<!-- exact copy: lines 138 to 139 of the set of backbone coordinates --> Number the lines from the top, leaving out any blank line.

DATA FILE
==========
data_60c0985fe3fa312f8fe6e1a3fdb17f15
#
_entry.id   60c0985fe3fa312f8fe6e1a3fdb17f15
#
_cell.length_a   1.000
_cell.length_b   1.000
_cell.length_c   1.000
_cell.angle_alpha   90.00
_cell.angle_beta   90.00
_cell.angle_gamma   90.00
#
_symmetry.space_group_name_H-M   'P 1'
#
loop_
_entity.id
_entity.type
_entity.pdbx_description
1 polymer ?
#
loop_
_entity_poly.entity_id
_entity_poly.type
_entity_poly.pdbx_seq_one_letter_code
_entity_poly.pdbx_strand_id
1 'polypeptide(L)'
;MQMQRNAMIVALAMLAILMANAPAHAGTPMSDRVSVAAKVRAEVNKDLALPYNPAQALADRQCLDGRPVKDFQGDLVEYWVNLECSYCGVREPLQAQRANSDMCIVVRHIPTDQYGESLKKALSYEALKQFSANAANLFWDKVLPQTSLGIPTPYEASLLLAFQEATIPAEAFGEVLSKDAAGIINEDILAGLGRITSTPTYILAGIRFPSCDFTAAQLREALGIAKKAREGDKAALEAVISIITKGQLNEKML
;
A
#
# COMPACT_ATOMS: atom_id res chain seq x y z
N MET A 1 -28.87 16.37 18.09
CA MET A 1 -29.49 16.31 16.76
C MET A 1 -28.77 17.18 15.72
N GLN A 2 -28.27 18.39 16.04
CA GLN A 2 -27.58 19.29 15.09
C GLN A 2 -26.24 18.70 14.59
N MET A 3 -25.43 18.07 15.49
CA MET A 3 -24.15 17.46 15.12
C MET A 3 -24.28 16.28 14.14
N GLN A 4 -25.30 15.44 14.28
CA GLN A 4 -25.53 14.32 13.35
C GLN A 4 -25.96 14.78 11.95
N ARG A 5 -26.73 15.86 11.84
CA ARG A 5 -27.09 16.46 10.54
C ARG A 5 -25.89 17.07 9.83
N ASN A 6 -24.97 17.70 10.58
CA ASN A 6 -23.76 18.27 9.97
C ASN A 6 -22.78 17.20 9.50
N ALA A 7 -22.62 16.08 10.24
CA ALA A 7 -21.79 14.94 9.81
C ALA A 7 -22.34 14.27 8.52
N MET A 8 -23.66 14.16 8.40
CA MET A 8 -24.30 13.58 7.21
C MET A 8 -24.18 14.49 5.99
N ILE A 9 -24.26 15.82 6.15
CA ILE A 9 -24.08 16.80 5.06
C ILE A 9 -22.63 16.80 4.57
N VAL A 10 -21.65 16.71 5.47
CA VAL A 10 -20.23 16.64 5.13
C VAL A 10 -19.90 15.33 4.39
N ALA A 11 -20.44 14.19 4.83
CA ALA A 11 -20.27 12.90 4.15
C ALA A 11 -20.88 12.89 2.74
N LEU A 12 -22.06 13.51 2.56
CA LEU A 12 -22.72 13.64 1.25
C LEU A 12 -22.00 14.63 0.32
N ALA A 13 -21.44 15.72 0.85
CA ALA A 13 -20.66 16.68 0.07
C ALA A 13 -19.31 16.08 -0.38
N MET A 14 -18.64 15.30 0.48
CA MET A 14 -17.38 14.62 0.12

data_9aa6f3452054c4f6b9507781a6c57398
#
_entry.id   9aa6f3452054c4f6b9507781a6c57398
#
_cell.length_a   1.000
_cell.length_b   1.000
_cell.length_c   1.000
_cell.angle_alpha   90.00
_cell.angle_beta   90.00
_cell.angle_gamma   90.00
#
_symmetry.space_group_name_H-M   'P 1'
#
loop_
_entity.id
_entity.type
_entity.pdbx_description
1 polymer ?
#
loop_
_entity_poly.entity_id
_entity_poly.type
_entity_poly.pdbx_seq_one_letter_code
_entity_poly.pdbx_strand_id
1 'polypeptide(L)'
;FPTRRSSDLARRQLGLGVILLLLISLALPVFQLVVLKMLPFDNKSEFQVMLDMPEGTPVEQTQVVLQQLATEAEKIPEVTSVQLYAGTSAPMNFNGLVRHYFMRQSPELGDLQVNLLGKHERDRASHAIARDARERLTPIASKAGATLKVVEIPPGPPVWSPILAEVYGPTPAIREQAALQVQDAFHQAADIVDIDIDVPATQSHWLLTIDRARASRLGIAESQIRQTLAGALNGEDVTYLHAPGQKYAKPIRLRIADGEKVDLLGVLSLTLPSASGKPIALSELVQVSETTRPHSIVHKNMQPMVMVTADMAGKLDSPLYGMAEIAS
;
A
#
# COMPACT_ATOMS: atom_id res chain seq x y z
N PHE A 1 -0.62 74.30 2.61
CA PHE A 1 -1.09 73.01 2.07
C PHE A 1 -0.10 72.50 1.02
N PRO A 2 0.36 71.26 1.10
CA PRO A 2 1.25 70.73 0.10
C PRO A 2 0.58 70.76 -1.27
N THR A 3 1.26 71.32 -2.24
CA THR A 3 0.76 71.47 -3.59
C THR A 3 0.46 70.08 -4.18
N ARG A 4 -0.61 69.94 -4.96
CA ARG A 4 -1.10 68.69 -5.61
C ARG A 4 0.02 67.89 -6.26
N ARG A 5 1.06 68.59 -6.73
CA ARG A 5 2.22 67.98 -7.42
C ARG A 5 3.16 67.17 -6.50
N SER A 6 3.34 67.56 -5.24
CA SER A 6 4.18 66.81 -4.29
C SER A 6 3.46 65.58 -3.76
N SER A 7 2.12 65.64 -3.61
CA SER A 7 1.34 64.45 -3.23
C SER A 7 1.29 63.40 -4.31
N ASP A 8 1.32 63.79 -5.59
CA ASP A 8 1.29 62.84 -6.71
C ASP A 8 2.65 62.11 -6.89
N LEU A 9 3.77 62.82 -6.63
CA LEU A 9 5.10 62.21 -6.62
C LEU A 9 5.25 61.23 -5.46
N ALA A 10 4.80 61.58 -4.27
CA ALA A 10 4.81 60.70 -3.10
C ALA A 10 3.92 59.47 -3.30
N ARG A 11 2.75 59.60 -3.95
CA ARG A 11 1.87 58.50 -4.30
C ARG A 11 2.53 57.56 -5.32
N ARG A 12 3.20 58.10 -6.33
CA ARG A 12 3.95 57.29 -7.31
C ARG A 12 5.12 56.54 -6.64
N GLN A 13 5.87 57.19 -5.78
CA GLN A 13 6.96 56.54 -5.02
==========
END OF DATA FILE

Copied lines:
N GLN A 13 5.87 57.19 -5.78
CA GLN A 13 6.96 56.54 -5.02